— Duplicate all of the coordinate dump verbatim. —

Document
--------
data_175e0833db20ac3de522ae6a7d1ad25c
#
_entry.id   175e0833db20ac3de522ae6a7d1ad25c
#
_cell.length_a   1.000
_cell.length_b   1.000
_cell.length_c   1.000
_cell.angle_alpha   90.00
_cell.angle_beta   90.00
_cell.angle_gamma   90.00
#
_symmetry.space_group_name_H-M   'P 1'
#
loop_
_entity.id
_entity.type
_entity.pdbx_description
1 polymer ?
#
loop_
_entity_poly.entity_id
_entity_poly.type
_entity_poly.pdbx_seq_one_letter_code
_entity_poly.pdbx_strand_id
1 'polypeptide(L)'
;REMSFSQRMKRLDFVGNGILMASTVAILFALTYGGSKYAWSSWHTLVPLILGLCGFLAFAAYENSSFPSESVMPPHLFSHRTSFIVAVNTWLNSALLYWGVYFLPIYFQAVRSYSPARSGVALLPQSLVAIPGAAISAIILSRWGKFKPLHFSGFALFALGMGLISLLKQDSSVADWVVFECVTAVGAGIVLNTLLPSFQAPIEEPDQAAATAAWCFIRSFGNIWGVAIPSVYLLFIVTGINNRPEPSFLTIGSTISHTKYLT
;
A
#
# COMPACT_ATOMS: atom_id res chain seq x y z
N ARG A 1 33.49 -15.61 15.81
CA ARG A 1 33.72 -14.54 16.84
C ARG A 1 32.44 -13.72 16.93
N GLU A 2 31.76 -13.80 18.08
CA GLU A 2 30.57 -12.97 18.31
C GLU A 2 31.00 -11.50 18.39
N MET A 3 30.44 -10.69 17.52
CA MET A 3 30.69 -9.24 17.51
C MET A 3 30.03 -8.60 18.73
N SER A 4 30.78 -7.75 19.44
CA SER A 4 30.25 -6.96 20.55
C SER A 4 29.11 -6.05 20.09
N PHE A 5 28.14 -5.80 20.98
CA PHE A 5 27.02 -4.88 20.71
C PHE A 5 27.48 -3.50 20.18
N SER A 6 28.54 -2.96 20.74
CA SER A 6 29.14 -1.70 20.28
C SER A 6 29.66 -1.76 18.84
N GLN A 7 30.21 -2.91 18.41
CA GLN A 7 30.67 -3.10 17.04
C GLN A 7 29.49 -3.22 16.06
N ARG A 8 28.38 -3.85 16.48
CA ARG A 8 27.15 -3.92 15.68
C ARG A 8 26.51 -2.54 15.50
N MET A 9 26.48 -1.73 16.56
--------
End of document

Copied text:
data_175e0833db20ac3de522ae6a7d1ad25c
#
_entry.id   175e0833db20ac3de522ae6a7d1ad25c
#
_cell.length_a   1.000
_cell.length_b   1.000
_cell.length_c   1.000
_cell.angle_alpha   90.00
_cell.angle_beta   90.00
_cell.angle_gamma   90.00
#
_symmetry.space_group_name_H-M   'P 1'
#
loop_
_entity.id
_entity.type
_entity.pdbx_description
1 polymer ?
#
loop_
_entity_poly.entity_id
_entity_poly.type
_entity_poly.pdbx_seq_one_letter_code
_entity_poly.pdbx_strand_id
1 'polypeptide(L)'
;REMSFSQRMKRLDFVGNGILMASTVAILFALTYGGSKYAWSSWHTLVPLILGLCGFLAFAAYENSSFPSESVMPPHLFSHRTSFIVAVNTWLNSALLYWGVYFLPIYFQAVRSYSPARSGVALLPQSLVAIPGAAISAIILSRWGKFKPLHFSGFALFALGMGLISLLKQDSSVADWVVFECVTAVGAGIVLNTLLPSFQAPIEEPDQAAATAAWCFIRSFGNIWGVAIPSVYLLFIVTGINNRPEPSFLTIGSTISHTKYLT
;
A
#
# COMPACT_ATOMS: atom_id res chain seq x y z
N ARG A 1 33.49 -15.61 15.81
CA ARG A 1 33.72 -14.54 16.84
C ARG A 1 32.44 -13.72 16.93
N GLU A 2 31.76 -13.80 18.08
CA GLU A 2 30.57 -12.97 18.31
C GLU A 2 31.00 -11.50 18.39
N MET A 3 30.44 -10.69 17.52
CA MET A 3 30.69 -9.24 17.51
C MET A 3 30.03 -8.60 18.73
N SER A 4 30.78 -7.75 19.44
CA SER A 4 30.25 -6.96 20.55
C SER A 4 29.11 -6.05 20.09
N PHE A 5 28.14 -5.80 20.98
CA PHE A 5 27.02 -4.88 20.71
C PHE A 5 27.48 -3.50 20.18
N SER A 6 28.54 -2.96 20.74
CA SER A 6 29.14 -1.70 20.28
C SER A 6 29.66 -1.76 18.84
N GLN A 7 30.21 -2.91 18.41
CA GLN A 7 30.67 -3.10 17.04
C GLN A 7 29.49 -3.22 16.06
N ARG A 8 28.38 -3.85 16.48
CA ARG A 8 27.15 -3.92 15.68
C ARG A 8 26.51 -2.54 15.50
N MET A 9 26.48 -1.73 16.56